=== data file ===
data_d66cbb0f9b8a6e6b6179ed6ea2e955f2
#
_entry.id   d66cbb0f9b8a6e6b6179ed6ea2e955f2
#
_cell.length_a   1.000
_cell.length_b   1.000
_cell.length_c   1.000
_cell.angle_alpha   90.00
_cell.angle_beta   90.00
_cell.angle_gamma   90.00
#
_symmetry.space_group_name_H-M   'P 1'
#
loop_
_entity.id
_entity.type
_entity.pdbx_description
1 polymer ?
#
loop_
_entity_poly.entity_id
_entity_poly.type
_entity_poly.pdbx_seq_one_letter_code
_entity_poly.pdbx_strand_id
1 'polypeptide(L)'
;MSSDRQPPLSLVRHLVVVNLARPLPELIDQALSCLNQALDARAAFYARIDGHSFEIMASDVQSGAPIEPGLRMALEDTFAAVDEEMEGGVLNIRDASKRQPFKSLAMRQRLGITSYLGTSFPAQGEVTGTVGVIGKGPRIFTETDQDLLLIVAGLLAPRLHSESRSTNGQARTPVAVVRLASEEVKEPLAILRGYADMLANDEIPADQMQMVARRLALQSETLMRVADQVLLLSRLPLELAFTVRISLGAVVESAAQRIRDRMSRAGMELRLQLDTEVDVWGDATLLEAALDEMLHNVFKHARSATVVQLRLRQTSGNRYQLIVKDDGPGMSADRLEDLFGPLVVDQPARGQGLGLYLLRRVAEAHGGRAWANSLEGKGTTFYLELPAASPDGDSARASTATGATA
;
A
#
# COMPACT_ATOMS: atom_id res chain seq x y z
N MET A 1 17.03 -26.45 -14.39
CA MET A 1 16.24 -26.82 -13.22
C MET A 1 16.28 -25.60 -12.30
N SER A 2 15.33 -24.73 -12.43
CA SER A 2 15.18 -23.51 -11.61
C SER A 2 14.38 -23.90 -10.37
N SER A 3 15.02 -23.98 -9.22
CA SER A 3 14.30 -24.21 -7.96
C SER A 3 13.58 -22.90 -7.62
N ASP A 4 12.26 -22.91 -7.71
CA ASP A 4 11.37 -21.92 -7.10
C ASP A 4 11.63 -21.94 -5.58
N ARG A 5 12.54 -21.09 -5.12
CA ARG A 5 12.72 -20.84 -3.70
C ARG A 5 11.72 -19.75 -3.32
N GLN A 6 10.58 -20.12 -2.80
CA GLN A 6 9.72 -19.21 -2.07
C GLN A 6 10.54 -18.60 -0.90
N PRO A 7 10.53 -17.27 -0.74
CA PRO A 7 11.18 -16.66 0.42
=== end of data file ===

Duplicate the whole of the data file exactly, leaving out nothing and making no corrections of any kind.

data_d66cbb0f9b8a6e6b6179ed6ea2e955f2
#
_entry.id   d66cbb0f9b8a6e6b6179ed6ea2e955f2
#
_cell.length_a   1.000
_cell.length_b   1.000
_cell.length_c   1.000
_cell.angle_alpha   90.00
_cell.angle_beta   90.00
_cell.angle_gamma   90.00
#
_symmetry.space_group_name_H-M   'P 1'
#
loop_
_entity.id
_entity.type
_entity.pdbx_description
1 polymer ?
#
loop_
_entity_poly.entity_id
_entity_poly.type
_entity_poly.pdbx_seq_one_letter_code
_entity_poly.pdbx_strand_id
1 'polypeptide(L)'
;MSSDRQPPLSLVRHLVVVNLARPLPELIDQALSCLNQALDARAAFYARIDGHSFEIMASDVQSGAPIEPGLRMALEDTFAAVDEEMEGGVLNIRDASKRQPFKSLAMRQRLGITSYLGTSFPAQGEVTGTVGVIGKGPRIFTETDQDLLLIVAGLLAPRLHSESRSTNGQARTPVAVVRLASEEVKEPLAILRGYADMLANDEIPADQMQMVARRLALQSETLMRVADQVLLLSRLPLELAFTVRISLGAVVESAAQRIRDRMSRAGMELRLQLDTEVDVWGDATLLEAALDEMLHNVFKHARSATVVQLRLRQTSGNRYQLIVKDDGPGMSADRLEDLFGPLVVDQPARGQGLGLYLLRRVAEAHGGRAWANSLEGKGTTFYLELPAASPDGDSARASTATGATA
;
A
#
# COMPACT_ATOMS: atom_id res chain seq x y z
N MET A 1 17.03 -26.45 -14.39
CA MET A 1 16.24 -26.82 -13.22
C MET A 1 16.28 -25.60 -12.30
N SER A 2 15.33 -24.73 -12.43
CA SER A 2 15.18 -23.51 -11.61
C SER A 2 14.38 -23.90 -10.37
N SER A 3 15.02 -23.98 -9.22
CA SER A 3 14.30 -24.21 -7.96
C SER A 3 13.58 -22.90 -7.62
N ASP A 4 12.26 -22.91 -7.71
CA ASP A 4 11.37 -21.92 -7.10
C ASP A 4 11.63 -21.94 -5.58
N ARG A 5 12.54 -21.09 -5.12
CA ARG A 5 12.72 -20.84 -3.70
C ARG A 5 11.72 -19.75 -3.32
N GLN A 6 10.58 -20.12 -2.80
CA GLN A 6 9.72 -19.21 -2.07
C GLN A 6 10.54 -18.60 -0.90
N PRO A 7 10.53 -17.27 -0.74
CA PRO A 7 11.18 -16.66 0.42